Battle Of Lissa Essay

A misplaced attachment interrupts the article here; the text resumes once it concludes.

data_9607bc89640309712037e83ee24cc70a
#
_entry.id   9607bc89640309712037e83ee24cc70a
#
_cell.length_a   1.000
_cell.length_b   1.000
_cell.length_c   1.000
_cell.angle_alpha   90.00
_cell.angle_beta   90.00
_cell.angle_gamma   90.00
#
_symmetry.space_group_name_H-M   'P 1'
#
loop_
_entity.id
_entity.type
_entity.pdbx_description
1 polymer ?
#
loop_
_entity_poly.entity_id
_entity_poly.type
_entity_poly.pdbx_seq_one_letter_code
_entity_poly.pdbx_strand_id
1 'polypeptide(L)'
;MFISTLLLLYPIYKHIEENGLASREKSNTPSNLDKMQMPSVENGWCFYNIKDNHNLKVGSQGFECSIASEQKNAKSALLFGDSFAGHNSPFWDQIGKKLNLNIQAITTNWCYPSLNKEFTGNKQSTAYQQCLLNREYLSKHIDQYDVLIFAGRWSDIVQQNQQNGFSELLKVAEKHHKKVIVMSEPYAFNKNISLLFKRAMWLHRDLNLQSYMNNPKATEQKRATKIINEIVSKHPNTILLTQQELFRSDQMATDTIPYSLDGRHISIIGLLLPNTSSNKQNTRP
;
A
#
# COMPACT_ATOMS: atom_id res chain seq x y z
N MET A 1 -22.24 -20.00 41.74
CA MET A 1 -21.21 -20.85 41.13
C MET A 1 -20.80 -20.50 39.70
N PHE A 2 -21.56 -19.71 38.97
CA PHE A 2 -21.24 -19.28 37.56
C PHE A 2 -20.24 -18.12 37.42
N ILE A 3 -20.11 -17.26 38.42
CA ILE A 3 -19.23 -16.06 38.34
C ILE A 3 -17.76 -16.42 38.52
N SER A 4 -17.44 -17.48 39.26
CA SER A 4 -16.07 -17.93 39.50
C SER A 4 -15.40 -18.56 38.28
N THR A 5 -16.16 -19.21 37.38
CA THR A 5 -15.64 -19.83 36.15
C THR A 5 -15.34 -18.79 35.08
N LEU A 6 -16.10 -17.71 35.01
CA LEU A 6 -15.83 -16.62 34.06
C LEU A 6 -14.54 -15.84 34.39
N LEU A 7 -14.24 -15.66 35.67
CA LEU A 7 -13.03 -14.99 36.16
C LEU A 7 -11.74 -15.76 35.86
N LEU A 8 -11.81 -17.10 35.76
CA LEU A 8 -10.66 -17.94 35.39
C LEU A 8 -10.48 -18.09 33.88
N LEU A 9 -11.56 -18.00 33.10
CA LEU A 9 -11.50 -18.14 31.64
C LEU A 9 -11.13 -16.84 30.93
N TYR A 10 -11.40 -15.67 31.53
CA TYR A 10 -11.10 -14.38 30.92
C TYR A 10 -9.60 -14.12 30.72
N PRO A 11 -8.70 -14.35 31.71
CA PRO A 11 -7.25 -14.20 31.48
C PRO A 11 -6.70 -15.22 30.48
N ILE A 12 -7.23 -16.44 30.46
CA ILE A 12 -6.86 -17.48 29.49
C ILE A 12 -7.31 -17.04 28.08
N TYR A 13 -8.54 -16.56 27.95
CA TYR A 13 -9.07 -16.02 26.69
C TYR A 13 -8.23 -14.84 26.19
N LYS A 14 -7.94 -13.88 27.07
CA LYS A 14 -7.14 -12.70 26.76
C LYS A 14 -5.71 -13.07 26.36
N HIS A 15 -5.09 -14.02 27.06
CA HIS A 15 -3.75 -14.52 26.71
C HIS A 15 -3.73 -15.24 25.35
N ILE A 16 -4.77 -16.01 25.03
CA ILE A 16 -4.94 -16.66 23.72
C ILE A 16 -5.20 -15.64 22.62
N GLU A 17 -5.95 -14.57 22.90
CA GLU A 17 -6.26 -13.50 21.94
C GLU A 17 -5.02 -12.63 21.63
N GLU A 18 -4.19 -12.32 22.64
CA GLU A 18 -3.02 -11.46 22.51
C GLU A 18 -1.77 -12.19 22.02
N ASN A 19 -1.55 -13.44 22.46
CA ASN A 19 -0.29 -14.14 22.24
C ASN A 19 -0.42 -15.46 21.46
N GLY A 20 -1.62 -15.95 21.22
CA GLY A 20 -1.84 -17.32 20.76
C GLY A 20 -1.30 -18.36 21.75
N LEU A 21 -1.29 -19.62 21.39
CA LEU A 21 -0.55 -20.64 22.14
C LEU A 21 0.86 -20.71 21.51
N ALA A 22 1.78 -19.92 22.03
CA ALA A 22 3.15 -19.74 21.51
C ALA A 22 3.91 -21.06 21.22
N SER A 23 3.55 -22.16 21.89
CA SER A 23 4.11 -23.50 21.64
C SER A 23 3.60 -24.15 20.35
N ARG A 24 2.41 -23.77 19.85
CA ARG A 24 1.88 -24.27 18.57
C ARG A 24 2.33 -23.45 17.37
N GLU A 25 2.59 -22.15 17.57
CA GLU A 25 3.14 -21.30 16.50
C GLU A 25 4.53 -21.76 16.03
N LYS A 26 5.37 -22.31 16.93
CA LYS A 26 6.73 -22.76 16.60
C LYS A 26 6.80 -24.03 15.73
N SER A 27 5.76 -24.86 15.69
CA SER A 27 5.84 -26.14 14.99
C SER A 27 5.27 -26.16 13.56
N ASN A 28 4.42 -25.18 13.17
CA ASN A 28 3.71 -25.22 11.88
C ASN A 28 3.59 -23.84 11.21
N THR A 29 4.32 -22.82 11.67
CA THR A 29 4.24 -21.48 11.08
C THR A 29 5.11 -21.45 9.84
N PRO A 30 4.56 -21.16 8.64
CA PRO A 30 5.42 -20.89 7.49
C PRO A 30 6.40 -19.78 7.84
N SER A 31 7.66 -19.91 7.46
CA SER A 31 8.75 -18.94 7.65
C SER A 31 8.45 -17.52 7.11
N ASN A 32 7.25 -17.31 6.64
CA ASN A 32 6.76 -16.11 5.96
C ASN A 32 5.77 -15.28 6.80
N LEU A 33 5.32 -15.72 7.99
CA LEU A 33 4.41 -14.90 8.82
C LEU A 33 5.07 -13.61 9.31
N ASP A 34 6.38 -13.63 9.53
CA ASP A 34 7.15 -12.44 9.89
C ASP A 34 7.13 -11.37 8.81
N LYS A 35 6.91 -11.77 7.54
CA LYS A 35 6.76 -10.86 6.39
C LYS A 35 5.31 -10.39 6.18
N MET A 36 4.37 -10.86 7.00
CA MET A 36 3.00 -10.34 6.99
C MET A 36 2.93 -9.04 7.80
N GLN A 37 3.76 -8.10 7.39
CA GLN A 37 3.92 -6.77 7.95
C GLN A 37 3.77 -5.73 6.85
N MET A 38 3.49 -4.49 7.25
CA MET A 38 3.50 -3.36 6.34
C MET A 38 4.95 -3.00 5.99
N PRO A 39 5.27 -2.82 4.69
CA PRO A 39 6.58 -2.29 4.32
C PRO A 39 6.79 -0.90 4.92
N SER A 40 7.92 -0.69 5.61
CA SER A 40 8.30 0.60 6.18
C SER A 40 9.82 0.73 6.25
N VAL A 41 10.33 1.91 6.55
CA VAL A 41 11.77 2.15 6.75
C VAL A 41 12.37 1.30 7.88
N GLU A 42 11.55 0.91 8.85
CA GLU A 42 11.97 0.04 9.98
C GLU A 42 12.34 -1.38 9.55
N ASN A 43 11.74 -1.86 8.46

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Snyder1 Zachary Snyder Commander Baca Naval science spring project April, 13, 2013 “THE BATTLE OF LISSA” “THE BATTLE OF LISSA” “The battle of lissa took place on July 20, 1866. The battle occurred as part of the Third Italian Independence War”. Which Italy allied with Prussia in the course of the conflict against Austria? The main objective of the Italian’s was to capture Venice. The battle took place in the Adriatic Sea and was a decisive victory for an outnumbered Austrian Empire force over a superior Italian force. This was the first major sea battle between ironclads. The Italians fired around 1450 shots during the battle, but failed to do any damage to any of the Austrian ship while the Italians lost two of their battleships. The fleets were of a mix of unarmed sailing ships and armed ironclads. Commanded by Carlo_di_Persano for the kingdom of Italy and commanded by Wilhelm von Tegetthof. The Austrian fleet won this battle because of decisive actions without hesitation, battle plan that was worked out in detail, bravery and skill of crews and, above all, resolved and brave admiral Tegetthof. Though Maximilian was no longer there to direct the work, or to push it forward, when the necessity occurred, the navy still enjoyed the benefit of his rule. He had insisted that the navy should be a national force, that the ships and their engines, as well as their men, should be Austrian. The arsenal at Pola was a reality; a... ... middle of paper ... ... captured Palestro's flag was cut into small pieces after the battle and those pieces were given to several persons. One of the pieces was in the Pula Navy Museum until 1918, when Italians looted it. It is said that the relatives of Nikola Karkovic still have a piece of that flag. The tradition of the battle of lissa existed for a long time on Croatian coast in the stories of sailors and in many folk-songs. Lissa [aka Vis] was known as the head-quarters of British Adriatic cruisers in the old French War. Lissa is an island, or rather a mass of hill and mountain, eleven miles long from east to west, and six broad from north to south, rising in some of its peaks to a height of nearly 2,000 feet. Its principal productions, according to the gazetteer, were wine, oil, almonds, and figs; bees, sheep, and goats were reared in great numbers by its inhabitants; -

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